These photos of the elk and red deer are from throughout the year, and show Cervus elaphus's passion for water.
Cooling it.
The deer in this group look like they want to go, but look at the same time reluctant to leave the water.
This group on the other hand is not wasting any time getting away. Hogs included.
This is a very dominant red deer that broke his left antler at the base in spring when it was just a short stalk. We were surprised that he had this much growth--he is even growing out a triple crown on this amazing antler (On the Mishaps 2 page you can see the stages of its abnormal growth.) As you can see, he loves swimming in the water.
A nice, restful soak...until the party gets crashed.

Another deer looking for a cooling bath.
This was March in our quarantine pens. His antlers are just large, velvet nubs. I believe the water is going into the side pocket of his cheek and squirting out the front of his mouth.
These huge deer smashed the buried irrigation heads providing themselves with wallow holes. It was actually more like a jacuzzi as water continued to jet into the hole from below.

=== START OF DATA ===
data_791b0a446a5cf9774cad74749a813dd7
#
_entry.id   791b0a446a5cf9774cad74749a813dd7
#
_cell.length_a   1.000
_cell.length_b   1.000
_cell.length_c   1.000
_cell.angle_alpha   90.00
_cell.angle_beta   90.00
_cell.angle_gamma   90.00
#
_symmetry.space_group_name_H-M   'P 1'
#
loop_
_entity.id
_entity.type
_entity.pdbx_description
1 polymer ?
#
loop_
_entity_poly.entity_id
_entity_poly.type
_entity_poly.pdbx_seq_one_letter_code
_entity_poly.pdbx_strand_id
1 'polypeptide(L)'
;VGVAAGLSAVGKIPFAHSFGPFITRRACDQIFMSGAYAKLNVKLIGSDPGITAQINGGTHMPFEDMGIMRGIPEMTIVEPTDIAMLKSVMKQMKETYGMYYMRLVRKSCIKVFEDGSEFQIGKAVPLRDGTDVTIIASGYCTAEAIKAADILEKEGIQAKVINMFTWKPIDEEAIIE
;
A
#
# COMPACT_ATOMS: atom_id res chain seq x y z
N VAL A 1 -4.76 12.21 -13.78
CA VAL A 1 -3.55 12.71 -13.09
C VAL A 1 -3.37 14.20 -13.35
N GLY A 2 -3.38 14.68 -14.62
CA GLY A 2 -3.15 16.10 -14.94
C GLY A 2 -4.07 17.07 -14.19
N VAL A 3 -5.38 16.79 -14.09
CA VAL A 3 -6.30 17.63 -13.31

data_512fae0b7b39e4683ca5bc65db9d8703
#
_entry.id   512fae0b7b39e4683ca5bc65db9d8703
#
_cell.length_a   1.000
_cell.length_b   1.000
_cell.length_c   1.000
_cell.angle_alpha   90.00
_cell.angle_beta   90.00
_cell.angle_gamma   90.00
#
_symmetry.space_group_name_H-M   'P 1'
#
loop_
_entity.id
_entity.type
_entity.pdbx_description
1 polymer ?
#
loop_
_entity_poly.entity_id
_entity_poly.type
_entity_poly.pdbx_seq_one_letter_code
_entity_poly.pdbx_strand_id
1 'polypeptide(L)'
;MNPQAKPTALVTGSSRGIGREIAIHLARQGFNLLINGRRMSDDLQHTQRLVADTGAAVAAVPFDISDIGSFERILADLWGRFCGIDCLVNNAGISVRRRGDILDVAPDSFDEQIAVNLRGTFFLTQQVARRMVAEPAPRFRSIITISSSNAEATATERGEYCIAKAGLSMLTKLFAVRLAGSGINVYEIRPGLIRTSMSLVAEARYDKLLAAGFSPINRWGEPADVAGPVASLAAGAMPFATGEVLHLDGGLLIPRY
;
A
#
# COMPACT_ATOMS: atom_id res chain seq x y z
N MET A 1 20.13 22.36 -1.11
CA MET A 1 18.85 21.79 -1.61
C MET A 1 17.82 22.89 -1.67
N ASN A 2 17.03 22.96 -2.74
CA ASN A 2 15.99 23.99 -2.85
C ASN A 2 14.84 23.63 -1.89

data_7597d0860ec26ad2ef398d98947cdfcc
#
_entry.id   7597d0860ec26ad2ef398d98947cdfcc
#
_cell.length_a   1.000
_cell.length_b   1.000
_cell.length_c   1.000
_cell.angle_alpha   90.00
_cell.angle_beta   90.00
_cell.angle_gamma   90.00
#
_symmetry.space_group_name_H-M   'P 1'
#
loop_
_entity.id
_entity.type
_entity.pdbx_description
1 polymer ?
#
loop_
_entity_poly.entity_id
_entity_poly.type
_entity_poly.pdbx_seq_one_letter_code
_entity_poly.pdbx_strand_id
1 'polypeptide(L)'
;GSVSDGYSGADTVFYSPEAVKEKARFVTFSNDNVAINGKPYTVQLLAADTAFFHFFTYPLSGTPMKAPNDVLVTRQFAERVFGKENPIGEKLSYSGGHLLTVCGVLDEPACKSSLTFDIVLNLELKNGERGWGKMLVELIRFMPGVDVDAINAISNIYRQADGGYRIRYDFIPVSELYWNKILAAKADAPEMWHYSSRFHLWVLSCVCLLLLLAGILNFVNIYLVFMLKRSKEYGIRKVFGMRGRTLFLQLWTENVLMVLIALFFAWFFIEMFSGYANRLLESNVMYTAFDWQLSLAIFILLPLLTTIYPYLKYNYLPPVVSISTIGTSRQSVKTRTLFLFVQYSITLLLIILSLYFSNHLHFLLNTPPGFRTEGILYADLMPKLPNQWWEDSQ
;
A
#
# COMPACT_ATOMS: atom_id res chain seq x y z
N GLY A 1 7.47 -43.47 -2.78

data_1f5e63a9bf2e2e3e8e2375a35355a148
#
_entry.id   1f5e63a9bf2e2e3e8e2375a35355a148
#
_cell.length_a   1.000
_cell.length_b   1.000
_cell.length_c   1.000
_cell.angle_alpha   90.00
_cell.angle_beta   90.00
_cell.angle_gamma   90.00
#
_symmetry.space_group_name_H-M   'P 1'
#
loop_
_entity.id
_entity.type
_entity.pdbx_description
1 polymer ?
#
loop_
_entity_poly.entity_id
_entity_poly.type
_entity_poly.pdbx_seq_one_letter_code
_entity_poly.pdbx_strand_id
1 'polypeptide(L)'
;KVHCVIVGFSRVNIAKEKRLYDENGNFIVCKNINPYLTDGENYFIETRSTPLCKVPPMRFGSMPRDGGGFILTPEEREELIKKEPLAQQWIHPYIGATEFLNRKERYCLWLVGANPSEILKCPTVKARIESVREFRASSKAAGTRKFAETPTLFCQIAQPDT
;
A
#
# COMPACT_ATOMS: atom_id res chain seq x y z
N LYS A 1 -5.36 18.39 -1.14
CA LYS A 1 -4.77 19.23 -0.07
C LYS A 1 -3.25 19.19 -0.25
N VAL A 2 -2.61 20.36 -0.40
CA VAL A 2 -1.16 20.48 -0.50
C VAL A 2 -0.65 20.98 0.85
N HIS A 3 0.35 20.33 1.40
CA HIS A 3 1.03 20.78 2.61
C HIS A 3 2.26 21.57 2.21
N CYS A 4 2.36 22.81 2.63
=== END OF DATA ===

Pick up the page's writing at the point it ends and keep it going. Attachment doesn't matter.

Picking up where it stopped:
Patches of their winter coats are still clinging in clumps. Here's a closeup of the winter hair coat; it's stiff like a scrub brush. The first clump I encountered was so tightly bound together that I thought I'd picked up an amputated tail!
A simultaneous wallow and sprinkle...elk nirvana.
My take on this is that the other deer is trying to crowd in order to eventually take over the wallow hole.
An elk high velocity shampoo.
First you study the water. Then you smack it with your hoof...hard!
Then you look to see how high the water went.
Then you look around to see how many of the other deer start jumping around.

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